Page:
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CNN Access

SUV proponent takes on safety critics

Editor's Note: CNN Access is a regular feature on CNN.com providing interviews with newsmakers from around the world.

Jean Jennings from Automobile Magazine.
Jean Jennings from Automobile Magazine.

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(CNN) -- As the U.S. Congress was set to hold hearings on the safety of SUVs on Wednesday, CNN anchor Bill Hemmer interviewed Jean Jennings, editor of Automobile Magazine.

HEMMER: To get good grades, SUV and pickup makers have built front ends so stiff [says a USA Today article in a report on a test of SUVs] that they can batter smaller cars to bits. Your take on this?

JENNINGS: Well, good for USA Today for pointing [this] out -- that is not a government test, by the way. That was a test from the Insurance Institute for Highway Safety, which we haven't really talked about. These are one-off tests, and they not real-world tests. The media has been very, very eager to run the result of these, though. And because of that, the industry has tried to meet these test requirements, which are actually done at speeds 10 miles higher than the government requires.

HEMMER: Jean, cut through it -- are you saying tests are not reliable? Are they not dependable? Do you think they're skewed? What is it?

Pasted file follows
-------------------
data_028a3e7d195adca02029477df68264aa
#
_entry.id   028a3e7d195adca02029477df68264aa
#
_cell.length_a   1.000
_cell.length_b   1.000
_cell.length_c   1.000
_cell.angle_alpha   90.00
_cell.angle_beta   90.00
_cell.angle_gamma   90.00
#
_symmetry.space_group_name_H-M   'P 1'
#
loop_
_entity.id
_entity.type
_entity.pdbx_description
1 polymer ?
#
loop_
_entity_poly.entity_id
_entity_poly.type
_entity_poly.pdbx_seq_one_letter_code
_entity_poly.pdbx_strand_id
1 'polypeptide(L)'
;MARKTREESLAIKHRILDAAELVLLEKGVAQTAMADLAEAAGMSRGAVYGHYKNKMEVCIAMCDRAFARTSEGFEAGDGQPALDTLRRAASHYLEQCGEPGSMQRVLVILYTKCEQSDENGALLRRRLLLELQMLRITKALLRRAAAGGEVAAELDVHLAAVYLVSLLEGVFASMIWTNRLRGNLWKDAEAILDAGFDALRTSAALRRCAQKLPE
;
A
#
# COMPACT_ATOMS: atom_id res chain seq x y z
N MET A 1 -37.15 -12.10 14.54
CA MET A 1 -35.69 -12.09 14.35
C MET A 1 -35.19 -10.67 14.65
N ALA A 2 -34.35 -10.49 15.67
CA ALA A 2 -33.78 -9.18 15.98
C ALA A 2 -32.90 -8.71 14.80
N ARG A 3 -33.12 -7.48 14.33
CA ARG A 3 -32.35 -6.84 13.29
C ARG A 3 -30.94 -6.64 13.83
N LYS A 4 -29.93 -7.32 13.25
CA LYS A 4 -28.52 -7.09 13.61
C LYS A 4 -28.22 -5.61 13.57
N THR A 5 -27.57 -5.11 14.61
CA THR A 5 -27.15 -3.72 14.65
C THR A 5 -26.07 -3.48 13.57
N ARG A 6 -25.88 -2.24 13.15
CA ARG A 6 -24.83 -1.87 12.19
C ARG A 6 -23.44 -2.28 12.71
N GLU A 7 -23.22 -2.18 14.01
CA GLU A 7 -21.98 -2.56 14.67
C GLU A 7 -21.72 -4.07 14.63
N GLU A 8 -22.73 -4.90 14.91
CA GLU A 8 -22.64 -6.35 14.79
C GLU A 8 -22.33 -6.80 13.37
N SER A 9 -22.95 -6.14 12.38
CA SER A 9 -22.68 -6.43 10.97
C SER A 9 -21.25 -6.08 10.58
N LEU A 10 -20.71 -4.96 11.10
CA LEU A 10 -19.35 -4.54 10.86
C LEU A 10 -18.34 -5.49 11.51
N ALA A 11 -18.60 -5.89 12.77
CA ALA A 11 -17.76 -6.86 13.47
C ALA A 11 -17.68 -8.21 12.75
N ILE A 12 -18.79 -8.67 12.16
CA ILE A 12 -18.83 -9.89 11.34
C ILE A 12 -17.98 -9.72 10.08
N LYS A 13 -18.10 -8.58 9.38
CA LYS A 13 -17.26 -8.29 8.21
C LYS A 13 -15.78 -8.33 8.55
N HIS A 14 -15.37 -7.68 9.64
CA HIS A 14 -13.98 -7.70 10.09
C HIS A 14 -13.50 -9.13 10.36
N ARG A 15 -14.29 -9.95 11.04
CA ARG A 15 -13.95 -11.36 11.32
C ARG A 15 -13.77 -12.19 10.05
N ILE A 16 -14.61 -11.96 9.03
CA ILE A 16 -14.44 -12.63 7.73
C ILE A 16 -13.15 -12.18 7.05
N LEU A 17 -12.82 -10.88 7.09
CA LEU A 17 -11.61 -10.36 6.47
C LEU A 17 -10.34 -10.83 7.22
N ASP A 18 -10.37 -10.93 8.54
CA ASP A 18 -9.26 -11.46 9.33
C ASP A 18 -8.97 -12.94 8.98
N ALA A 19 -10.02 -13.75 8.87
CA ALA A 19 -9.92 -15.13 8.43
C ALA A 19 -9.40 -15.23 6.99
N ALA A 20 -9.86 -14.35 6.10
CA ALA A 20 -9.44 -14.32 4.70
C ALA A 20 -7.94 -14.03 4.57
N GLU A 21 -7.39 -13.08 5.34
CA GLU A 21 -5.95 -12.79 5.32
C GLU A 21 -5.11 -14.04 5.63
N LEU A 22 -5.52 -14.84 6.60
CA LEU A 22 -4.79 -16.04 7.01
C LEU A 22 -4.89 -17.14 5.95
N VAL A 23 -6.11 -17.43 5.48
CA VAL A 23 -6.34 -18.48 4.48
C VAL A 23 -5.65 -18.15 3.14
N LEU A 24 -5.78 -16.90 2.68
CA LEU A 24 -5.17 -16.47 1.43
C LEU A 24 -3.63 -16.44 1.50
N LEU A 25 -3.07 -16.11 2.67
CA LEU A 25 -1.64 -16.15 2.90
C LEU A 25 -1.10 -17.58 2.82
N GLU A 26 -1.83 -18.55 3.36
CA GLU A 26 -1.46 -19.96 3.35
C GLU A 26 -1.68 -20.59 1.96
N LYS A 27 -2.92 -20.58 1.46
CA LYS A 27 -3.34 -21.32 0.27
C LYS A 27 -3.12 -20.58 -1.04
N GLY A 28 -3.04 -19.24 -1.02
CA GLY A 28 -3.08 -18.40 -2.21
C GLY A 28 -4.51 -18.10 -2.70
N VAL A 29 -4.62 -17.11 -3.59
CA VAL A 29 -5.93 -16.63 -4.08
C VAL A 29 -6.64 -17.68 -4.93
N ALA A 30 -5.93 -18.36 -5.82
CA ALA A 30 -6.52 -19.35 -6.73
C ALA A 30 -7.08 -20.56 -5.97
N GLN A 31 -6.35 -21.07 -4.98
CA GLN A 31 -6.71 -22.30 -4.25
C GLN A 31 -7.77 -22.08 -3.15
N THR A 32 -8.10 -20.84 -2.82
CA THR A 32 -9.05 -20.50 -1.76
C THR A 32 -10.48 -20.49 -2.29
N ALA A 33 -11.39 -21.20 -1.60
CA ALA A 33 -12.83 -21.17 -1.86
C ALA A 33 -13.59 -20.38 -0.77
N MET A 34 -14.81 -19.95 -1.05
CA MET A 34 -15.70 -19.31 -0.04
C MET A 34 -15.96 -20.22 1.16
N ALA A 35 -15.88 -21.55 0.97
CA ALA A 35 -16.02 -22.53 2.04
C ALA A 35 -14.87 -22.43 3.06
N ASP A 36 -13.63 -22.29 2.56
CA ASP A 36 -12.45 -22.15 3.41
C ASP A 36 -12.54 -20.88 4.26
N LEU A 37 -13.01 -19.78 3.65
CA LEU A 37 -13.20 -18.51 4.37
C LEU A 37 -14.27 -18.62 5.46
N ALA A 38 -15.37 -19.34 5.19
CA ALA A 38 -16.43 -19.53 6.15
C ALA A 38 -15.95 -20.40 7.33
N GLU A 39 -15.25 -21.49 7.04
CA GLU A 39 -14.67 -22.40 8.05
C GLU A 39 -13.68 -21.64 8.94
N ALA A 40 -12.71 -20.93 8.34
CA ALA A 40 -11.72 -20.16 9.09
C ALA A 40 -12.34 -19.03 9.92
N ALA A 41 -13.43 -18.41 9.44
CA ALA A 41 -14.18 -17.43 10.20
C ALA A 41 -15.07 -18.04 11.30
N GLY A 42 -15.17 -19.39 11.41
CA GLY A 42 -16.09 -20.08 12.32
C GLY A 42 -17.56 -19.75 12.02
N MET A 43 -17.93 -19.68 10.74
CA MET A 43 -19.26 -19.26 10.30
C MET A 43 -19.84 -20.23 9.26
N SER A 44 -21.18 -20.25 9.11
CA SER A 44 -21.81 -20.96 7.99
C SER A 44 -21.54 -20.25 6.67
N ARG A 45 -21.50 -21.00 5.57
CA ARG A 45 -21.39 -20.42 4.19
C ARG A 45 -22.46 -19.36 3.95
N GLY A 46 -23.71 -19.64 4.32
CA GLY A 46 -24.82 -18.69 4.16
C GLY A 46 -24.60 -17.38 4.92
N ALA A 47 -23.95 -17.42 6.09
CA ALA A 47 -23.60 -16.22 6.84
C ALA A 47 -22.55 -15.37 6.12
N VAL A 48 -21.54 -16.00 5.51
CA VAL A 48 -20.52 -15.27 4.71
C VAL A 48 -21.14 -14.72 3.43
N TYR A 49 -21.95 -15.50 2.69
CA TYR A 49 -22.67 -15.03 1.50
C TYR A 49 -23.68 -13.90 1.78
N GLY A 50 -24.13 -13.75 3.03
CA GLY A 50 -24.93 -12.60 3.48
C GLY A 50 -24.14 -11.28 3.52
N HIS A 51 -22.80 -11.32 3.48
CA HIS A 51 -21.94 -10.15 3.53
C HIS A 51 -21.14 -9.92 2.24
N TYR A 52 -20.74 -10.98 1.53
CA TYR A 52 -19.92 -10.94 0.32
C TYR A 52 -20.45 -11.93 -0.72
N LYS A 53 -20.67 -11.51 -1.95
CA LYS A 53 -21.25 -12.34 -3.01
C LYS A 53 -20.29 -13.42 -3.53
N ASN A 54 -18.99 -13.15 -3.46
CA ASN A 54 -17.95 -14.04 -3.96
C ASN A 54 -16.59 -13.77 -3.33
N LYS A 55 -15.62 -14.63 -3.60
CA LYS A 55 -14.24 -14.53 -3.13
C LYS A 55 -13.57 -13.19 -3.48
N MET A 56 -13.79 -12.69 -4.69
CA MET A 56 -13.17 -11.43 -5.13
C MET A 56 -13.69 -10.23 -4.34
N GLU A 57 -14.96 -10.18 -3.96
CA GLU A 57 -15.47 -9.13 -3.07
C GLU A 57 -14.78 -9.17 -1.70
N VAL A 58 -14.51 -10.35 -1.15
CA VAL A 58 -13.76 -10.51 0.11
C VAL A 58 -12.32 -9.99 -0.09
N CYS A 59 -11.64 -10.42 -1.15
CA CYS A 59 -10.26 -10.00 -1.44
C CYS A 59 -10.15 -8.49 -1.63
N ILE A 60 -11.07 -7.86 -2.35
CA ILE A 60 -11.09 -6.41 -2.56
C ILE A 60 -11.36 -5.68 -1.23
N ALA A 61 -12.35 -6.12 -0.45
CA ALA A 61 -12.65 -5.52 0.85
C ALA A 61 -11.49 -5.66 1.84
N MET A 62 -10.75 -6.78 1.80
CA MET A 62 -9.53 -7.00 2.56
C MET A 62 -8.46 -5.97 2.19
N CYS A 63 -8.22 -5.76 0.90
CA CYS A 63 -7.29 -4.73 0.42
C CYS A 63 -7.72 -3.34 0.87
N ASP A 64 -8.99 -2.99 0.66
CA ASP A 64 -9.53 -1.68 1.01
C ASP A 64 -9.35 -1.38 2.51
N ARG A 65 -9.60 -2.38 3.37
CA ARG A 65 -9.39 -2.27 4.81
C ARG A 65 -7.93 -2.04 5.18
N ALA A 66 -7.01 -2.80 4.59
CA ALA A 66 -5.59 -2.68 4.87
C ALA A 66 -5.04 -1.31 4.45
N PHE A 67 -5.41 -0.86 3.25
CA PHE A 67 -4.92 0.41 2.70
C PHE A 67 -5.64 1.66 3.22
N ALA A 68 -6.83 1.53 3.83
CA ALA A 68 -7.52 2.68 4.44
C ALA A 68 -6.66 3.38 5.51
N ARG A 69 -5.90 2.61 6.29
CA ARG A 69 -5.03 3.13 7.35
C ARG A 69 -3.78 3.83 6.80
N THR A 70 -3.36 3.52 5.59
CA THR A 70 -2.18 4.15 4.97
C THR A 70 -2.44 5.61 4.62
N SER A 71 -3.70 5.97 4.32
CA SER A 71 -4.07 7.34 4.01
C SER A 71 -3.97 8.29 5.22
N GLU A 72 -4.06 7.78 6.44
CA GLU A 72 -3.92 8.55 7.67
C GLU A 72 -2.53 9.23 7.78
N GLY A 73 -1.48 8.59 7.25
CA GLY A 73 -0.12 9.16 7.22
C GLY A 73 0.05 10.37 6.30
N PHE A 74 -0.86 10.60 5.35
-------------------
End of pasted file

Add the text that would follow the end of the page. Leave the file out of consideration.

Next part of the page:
JENNINGS: They're skewed. They're not reliable. And they're run by the voice of the insurance institute, one of the last great unregulated industries, along with funeral directors.

HEMMER: Take this, though, from USA Today. It also says the research in the article finds little proof that tests actually lead to vehicles that are better protecting their own occupants.

JENNINGS: Well, I think that's probably true. ...Y ou know, they talk about compatibility, these vehicles not being compatible to cars on the road. We have been sharing the road with semi-trucks, with pickup trucks, with delivery vans for years. I think that the biggest mechanical problem is the loose nut behind the wheel.

HEMMER: Who's doing what, not wearing a safety belt?

JENNINGS: Well, not wearing safety belt in the big ones, which is causing, by the way, the fatalities in the quote-unquote rollover problem. Seventy-six percent of the fatalities in SUV rollovers are from people not wearing their safety belt.

HEMMER: Listen, Jean, I can't speak for the loose nuts out there, but you mentioned those safety belts and the rollover issue. Look at the numbers we can put on the screen. We talked about this a month ago -- 3 percent of all accidents across the country are from rollovers, but 32 percent of all fatalities come from them. And of that number, 61 percent of the people who die as a result of an accident from an SUV is because of the rollover factor. You mentioned those safety belts. Is that playing the biggest part in this, or is it more?

JENNINGS: ... Seventy-six percent of those fatalities are people not wearing their seat belts. You know, how can you account for that? I say the people that are driving these vehicles are not driving them properly. Let's put our attention to driver safety and driver training. I live in Michigan. I have a big SUV. When it's snowing and icy, I go 40, 45, 50, and I'm passed regularly by people going 80.

HEMMER: In the short time we have here, what's going to happen in Congress today? What happens with lawmakers? Where's this issue headed?

JENNINGS: I think the government -- the industry is going to try and show that they're building safer vehicles, smaller vehicles, or trying to increase capacity in their plants for crossovers and mid-sized SUVs.


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